Commenting on the appointment, CPA Chairman, Gary Mills-Thomas said, “I am delighted that we have been able to appoint someone with such a wealth of expertise and knowledge as the Association’s Chief Executive. As the crop protection sector continues to face significant political and regulatory pressures, which will only be magnified by the process of Brexit, Sarah’s experience working with senior civil servants, politicians and regulators will be hugely valuable.”

“Sarah has an excellent track record in communicating often very complex ideas to both specialist and non-specialist audiences, and I believe she will bring strong leadership and a fresh approach to the opportunities and challenges that our industry currently faces.

Sarah said of her appointment; “I am delighted to be taking up such a crucial post at such a pivotal time for the industry. We need to balance the needs of the environment and sustainable farming with the requirement to feed a growing population, and I very much look forward to taking on these issues next year.”

Photo Credit: CPA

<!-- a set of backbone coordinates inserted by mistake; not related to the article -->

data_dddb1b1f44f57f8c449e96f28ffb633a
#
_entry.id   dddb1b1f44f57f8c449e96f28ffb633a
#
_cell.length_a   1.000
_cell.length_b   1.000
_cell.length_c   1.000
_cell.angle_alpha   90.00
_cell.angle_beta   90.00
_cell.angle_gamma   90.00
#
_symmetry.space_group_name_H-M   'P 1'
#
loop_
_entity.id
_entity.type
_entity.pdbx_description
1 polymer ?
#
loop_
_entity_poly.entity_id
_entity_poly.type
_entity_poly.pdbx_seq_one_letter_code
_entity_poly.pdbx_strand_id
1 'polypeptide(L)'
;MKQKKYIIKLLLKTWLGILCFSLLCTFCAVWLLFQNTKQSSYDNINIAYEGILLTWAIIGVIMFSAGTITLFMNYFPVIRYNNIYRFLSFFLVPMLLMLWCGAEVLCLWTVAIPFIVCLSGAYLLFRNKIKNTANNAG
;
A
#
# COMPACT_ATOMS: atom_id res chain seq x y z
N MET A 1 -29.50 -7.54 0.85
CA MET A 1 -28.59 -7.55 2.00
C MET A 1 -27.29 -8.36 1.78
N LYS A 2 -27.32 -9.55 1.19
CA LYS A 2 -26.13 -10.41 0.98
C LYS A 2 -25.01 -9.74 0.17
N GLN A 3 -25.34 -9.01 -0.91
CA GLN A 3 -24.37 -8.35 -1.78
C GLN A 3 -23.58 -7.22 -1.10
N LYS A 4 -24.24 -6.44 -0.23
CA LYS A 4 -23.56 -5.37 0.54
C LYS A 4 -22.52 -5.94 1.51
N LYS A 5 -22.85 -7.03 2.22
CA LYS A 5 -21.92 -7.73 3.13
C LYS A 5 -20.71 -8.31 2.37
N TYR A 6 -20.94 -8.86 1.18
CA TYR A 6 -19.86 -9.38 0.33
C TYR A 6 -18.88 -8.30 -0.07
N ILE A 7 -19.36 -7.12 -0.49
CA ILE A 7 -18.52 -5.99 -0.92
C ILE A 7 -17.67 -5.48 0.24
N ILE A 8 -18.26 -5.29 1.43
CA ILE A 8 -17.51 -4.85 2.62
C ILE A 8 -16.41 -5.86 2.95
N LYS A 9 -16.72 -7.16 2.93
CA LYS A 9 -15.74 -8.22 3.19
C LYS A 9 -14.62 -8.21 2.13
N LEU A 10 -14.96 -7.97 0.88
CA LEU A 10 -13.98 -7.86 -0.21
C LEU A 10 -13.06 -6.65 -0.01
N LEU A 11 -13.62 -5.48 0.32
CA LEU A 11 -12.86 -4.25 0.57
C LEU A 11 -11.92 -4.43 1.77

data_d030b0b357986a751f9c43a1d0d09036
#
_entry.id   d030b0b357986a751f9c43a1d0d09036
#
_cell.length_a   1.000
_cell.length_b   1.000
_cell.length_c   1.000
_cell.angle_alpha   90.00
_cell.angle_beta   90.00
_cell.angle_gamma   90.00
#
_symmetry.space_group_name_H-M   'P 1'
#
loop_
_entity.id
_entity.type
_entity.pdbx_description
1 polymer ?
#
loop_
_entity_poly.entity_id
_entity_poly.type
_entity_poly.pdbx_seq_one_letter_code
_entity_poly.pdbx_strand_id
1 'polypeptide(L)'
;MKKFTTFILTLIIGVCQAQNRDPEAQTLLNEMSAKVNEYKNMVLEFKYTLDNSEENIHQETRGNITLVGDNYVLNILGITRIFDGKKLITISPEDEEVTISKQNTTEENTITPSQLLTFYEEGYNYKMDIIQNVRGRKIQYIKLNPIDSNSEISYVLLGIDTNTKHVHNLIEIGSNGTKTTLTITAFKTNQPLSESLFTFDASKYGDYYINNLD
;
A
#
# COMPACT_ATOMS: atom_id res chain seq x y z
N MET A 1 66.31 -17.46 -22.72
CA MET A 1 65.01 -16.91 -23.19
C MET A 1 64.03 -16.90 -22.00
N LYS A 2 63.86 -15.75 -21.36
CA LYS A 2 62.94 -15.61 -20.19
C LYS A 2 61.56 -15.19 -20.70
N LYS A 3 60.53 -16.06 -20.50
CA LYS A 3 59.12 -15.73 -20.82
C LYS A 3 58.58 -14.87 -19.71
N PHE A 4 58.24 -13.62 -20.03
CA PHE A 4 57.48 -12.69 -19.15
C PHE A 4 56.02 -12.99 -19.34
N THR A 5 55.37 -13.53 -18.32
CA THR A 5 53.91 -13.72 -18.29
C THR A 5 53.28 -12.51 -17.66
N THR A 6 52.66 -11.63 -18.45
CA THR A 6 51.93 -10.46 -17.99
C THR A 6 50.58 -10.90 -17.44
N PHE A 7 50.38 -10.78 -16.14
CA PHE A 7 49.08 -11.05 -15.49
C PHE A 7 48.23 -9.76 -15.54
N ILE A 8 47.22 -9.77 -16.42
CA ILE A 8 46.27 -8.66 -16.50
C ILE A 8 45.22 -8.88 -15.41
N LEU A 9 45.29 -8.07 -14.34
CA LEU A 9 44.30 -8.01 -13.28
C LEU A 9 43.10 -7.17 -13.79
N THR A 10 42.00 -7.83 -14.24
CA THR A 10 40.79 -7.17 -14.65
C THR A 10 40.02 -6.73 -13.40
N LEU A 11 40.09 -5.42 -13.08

The post New head for Crop Protection Association appeared first on Hort News on 23 December 2016.

Nationwide survey to understand soil pests of potato

A new nationwide survey of potato growers hopes to evaluate the wider implications of key soil pest issues, and assess whether growers are winning the battle against losses, or identify if problems are getting progressively worse.

It seeks to evaluate how growers perceive the effectiveness of current IPM measures in the field and the impacts that adopting new practices have on profitable potato production. Syngenta Potato Campaign Manager, Mark Britton, commented, “The recent AHDB-funded survey has given a good snapshot of PCN incidence, but it is crucial to now assess how growers view the control options available, and how that impacts on the complex interaction of all soil pests in practice.”

The questions have been designed to focus on the practical and financial implications for growers here and now, but would also have a valuable function in helping to shape future research and trials’ priorities to develop appropriate solutions. The survey, which should take less than ten minutes to complete, can be found at until the end of January. All growers and agronomist that participate will have the chance to win a copy of a practical guide to diseases, pests and disorders of the potato, and the survey results will be available to all growers.

The post Nationwide survey to understand soil pests of potato appeared first on Hort News on 23 December 2016.